Tohoku University: Hot Cool Summer with the Tohoku University Japanese Programme (TUJP)

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After a two-year hiatus due to the COVID-19 pandemic, the Tohoku University Japanese Programme returned to its usual in-person format this summer, with a special collaboration with the National University of Singapore (NUS).


Over four weeks in July and August, 14 students from Singapore attended intensive Japanese language classes aimed at enhancing their fluency with native vocabulary and expressions.

They also had many opportunities to interact with Japanese Tohoku University students for a full immersion experience.

“The Japanese classes left the biggest impression on me because we could speak to the Japanese students instead of learning textbook grammar,” said Kelly Tan. “It’s a very different experience, very enjoyable and also insightful.”


“I liked interacting with the Japanese students, not only to practice Japanese, but also to hear their thoughts and experiences,” said Leong Yi Qian. “When we talk about Japan and Singapore, I tell them about our hawker centers. And in a recent class, the Japanese students told us about natural disasters like earthquakes and their experience in 2011. It was really interesting.”

The students also attended lectures and workshops on Japanese culture, where they got to talk about Japanese animation, try their hand at origami and lend their voices and musical skills to Japanese songs and instruments.


“I really enjoyed the song workshop,” said Thina Dhyalini. “I had a bit of a hard time pronouncing the words, but the instructor was so patient and made sure I understood the lyrics.”

“In NUS I’m in the Chinese orchestra,” said Janice Chen. “I like learning different kinds of musical instruments, and you can’t easily find a koto or shamisen workshop in Singapore. So I had fun trying the koto and learning the song Sakura!”

“This one month has been really fun,” added Dhyalini. “We’ve met so many new people and everyone has been so kind.”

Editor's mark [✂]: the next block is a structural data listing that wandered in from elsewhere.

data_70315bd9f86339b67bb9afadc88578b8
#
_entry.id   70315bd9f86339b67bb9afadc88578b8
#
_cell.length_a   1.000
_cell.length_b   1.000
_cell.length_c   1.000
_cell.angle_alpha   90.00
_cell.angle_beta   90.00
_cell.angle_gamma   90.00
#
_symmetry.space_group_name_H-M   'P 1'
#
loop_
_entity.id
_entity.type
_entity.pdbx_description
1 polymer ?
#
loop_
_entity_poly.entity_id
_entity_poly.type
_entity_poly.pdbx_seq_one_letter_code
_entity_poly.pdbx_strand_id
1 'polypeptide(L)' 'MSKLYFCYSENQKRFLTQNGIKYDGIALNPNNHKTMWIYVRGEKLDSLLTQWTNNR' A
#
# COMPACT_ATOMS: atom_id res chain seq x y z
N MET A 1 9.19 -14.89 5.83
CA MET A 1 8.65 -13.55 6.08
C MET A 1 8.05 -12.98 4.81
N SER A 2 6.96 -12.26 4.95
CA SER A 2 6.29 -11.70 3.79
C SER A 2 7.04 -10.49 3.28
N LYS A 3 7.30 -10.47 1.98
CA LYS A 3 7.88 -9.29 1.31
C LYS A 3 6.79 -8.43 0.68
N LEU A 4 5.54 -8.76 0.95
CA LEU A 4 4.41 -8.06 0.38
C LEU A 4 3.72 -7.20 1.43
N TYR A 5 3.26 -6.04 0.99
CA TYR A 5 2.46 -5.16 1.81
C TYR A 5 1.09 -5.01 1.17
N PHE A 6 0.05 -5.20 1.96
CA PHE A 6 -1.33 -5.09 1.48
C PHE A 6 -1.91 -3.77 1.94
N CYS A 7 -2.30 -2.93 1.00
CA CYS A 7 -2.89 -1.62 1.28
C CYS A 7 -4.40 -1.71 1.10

This year’s TUJP had a particular focus on traditional festivals, which the Tohoku region is famous for. A member of the Sendai Chamber of Commerce and Industry briefly introduced the Nebuta Festival (Aomori), Kanto Festival (Akita), Morioka Sansa Odori (Iwate), Hanagasa Festival (Yamagata), Waraji Festival (Fukushima) and of course, the Sendai Tanabata Festival (Miyagi).

Every year, exchange students from the International Programme in Liberal Arts (IPLA) and local Tohoku University students work together to make traditional Tanabata ornaments as part of a class. The TUJP students had a chance to help out.


“These ornaments are made of delicate traditional washi paper and are 5 meters tall. So we need thousands of paper flowers and origami pieces, each folded by hand,” said Associate Professor Yuka Sakamoto. “It was helpful to have the TUJP students join us for a session and to also have them be part of our annual Tohoku University Tanabata experience.”

The finished ornaments were displayed downtown during Tanabata weekend.

Another summer staple in Sendai is the Suzume Odori, or Sparrow dance, which the TUJP students learnt with the help of professional dancer Nanae Inatomi.


In the final weekend, students attended a yukata workshop, and enjoyed the fireworks and Tanabata festivities downtown.

“It was really good to have the in-person programme back,” said Senior Assistant Professor Yukiko Shimmi, one of the organisers of TUJP. “It is always nice when students can come and explore the campus, travel around Sendai and use their Japanese to interact with people around the city.”

TUJP has always been a popular summer exchange programme, and the university is planning to add winter sessions online. “We hope these short experiences will stimulate the students’ interest in Japanese language and culture, and that they will come back for a longer exchange or degree programme,” said Shimmi.

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